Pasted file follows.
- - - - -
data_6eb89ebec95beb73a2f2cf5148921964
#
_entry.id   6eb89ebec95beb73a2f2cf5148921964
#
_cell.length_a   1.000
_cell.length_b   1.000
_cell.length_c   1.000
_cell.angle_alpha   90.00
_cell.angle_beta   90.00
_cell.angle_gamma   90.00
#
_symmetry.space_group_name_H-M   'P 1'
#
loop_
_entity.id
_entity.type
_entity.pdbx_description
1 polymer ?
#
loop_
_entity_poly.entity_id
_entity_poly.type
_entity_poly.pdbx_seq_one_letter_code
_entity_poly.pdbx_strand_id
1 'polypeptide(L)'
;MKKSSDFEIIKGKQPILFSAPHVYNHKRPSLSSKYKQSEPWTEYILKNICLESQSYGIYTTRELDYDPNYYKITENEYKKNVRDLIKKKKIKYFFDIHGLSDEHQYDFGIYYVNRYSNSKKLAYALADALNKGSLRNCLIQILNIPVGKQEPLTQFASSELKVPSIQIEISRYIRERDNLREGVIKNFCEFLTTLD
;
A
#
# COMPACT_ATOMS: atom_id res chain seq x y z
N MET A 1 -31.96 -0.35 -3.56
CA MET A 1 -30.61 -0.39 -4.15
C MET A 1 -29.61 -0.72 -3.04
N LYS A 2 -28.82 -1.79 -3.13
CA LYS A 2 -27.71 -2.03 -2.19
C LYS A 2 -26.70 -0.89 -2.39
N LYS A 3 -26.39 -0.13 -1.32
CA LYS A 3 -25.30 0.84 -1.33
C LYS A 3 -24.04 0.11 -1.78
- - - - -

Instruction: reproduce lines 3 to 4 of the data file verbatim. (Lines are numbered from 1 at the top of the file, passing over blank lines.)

_entry.id   6eb89ebec95beb73a2f2cf5148921964
#